Wednesday, February 23, 2011

Tilt and Sun Angle

In my previous post, I calculated the solar collector area according to electric usage in KWh/day, and solar insolation is KWh/sqft/day. One factor that I did not include is the collector tilt, and it is a very important factor.

The first thing is to decide for a tilt angle. If we want to maximize energy harvesting in the winter months, then the collector tilt must be the 90° complement of the sun angle at that time of the year, at noon. This online tool is very valuable to calculate sun angle:
[ Sun Angle ]

Here are the values calculated:
November 1st, noon, sun angle = 28°
Dec 1st = 21°
Jan 1st = 20°
Feb 1st = 26°

A tilt of 70° will maximize efficiency in December and January, because its surface will be exactly perpendicular to the sun direction. This is the tilt we will choose.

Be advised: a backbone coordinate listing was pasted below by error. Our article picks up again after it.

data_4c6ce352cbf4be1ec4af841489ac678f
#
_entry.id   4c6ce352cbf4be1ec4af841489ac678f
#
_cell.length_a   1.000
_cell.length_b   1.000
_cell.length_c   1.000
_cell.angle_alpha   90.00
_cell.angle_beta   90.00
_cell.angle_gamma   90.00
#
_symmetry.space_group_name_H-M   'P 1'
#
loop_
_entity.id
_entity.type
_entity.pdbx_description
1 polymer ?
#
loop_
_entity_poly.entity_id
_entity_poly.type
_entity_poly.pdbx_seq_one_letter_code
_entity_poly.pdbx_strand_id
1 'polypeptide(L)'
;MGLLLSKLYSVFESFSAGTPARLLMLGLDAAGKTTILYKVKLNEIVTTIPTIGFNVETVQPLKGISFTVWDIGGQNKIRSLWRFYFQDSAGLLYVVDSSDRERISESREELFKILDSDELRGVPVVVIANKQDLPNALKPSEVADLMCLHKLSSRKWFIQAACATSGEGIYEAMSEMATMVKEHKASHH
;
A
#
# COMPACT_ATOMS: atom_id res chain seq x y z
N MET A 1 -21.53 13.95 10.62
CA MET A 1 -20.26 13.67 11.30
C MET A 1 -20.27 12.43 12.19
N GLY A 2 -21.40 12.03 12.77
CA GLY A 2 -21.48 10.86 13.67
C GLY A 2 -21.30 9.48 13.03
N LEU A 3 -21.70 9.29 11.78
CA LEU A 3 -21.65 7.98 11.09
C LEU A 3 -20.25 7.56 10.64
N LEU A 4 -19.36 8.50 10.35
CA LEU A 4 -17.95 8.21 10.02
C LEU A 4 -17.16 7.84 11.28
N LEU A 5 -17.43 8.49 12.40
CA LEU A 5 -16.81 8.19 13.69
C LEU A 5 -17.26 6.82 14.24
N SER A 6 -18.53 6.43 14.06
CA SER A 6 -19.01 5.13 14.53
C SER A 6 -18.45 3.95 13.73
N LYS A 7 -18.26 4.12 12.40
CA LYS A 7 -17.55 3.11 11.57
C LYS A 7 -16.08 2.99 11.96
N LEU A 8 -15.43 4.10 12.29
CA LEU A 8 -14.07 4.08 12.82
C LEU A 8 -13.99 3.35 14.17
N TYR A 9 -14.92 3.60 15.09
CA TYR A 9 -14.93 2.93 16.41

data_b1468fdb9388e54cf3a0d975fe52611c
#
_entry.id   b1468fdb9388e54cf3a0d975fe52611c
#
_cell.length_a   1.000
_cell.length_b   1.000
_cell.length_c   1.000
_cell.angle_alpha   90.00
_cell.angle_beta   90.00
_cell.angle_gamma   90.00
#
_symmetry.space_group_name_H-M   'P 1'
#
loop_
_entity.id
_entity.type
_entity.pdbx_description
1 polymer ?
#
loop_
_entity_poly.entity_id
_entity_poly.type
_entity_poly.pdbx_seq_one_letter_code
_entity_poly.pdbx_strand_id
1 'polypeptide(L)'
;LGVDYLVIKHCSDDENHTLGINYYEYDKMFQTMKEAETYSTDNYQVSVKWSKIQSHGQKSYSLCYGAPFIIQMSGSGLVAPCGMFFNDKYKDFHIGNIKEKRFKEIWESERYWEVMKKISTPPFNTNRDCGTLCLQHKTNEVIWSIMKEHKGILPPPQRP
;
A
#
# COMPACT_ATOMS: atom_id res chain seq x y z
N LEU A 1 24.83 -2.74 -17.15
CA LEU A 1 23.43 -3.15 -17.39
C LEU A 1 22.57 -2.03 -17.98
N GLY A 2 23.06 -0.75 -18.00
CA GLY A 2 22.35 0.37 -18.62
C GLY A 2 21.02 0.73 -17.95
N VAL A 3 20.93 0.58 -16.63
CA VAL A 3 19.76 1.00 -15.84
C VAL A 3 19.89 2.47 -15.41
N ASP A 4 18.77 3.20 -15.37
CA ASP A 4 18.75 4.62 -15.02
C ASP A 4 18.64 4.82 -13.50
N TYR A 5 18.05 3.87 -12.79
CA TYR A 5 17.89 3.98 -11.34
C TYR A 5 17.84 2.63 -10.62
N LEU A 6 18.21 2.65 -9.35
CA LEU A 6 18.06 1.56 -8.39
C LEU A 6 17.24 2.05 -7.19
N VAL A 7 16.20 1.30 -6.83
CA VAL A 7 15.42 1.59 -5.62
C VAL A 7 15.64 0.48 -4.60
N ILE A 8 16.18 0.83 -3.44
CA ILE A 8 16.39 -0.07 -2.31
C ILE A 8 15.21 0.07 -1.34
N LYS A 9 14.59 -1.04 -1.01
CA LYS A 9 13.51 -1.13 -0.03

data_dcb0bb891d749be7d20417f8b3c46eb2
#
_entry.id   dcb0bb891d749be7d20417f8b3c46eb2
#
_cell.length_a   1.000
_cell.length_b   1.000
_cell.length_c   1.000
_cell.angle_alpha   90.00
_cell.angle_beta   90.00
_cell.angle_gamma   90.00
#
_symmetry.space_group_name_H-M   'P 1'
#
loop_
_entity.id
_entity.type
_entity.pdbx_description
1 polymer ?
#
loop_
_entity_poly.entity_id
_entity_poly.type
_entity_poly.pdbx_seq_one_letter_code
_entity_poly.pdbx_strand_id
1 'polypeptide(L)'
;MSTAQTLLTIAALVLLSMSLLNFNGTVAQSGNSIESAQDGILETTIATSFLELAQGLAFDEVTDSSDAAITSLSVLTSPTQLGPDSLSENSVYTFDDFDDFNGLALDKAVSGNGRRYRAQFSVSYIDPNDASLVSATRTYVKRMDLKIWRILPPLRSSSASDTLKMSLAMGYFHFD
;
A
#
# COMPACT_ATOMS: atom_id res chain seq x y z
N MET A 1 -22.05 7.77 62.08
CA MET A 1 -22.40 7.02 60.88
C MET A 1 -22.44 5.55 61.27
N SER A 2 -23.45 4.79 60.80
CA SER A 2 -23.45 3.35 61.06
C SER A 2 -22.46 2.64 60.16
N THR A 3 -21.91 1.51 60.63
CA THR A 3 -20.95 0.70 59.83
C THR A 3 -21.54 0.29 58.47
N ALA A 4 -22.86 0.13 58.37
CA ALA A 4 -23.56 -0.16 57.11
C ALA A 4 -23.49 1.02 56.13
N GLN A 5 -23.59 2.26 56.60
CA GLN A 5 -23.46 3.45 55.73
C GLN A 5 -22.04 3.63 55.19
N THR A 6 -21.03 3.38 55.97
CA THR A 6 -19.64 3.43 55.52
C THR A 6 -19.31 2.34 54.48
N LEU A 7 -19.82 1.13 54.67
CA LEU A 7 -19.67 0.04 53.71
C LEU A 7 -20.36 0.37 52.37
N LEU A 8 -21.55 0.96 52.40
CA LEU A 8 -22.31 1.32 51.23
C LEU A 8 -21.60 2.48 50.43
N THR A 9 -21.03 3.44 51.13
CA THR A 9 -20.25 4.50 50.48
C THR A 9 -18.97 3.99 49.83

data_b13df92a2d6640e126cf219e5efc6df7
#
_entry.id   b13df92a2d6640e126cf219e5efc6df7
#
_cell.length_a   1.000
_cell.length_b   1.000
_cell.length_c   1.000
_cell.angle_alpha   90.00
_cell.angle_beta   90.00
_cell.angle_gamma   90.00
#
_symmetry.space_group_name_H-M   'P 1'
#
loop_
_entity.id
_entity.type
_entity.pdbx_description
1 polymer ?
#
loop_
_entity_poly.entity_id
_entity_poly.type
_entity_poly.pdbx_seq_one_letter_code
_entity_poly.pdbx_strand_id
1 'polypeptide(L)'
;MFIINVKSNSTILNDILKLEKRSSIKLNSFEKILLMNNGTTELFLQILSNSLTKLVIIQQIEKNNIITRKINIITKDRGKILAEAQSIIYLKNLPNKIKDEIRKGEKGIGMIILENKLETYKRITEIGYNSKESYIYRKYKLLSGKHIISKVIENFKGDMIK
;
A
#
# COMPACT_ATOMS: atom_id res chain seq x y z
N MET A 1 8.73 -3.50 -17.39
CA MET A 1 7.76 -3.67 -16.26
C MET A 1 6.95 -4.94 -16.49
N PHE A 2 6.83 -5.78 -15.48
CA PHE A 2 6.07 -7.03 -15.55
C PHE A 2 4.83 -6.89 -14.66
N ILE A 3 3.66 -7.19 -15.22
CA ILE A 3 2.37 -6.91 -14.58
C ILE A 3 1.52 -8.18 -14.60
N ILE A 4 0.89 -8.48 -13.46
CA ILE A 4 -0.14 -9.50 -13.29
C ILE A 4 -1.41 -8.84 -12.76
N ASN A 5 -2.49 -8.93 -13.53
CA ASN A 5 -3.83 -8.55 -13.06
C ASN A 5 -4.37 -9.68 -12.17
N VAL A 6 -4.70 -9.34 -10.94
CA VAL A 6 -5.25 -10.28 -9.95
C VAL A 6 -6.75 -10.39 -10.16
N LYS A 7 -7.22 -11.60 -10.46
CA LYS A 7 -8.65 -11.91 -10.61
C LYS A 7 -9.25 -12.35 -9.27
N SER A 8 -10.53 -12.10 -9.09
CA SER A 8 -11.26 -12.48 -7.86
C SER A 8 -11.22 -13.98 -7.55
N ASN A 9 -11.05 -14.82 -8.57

To calculate how much energy can be harvested, we must convert a 0° tilt area (the base of the KWh/day solar insolation data) to a 70° tilt. The conversion is:
1 / cos(70°) = 1 / 0.35

Now we can calculate the area of a 70° tilted collector that will provide the heat needed in December:
Electric consumption in December = 75KWh/day
Sun insolation in December at 70° tilt = 0.09/0.35 KWh/sqft/day = 0.257 KWh/sqft/day
Efficiency factor = 0.6 * 0.8 ~ 50%
Energy harvested = 0.128 KWh/sqft/day

Solar collector area = (75KWh/day) / (0.128KWh/sqft/day) ~ 600 sqft.

A 400sqft collector would provide 2/3 of our need in December.
Using sun angle and KWh usage for each month of the year, we can estimate how much of the yearly electrical bill will be provided from solar energy. That will be the object of another post.

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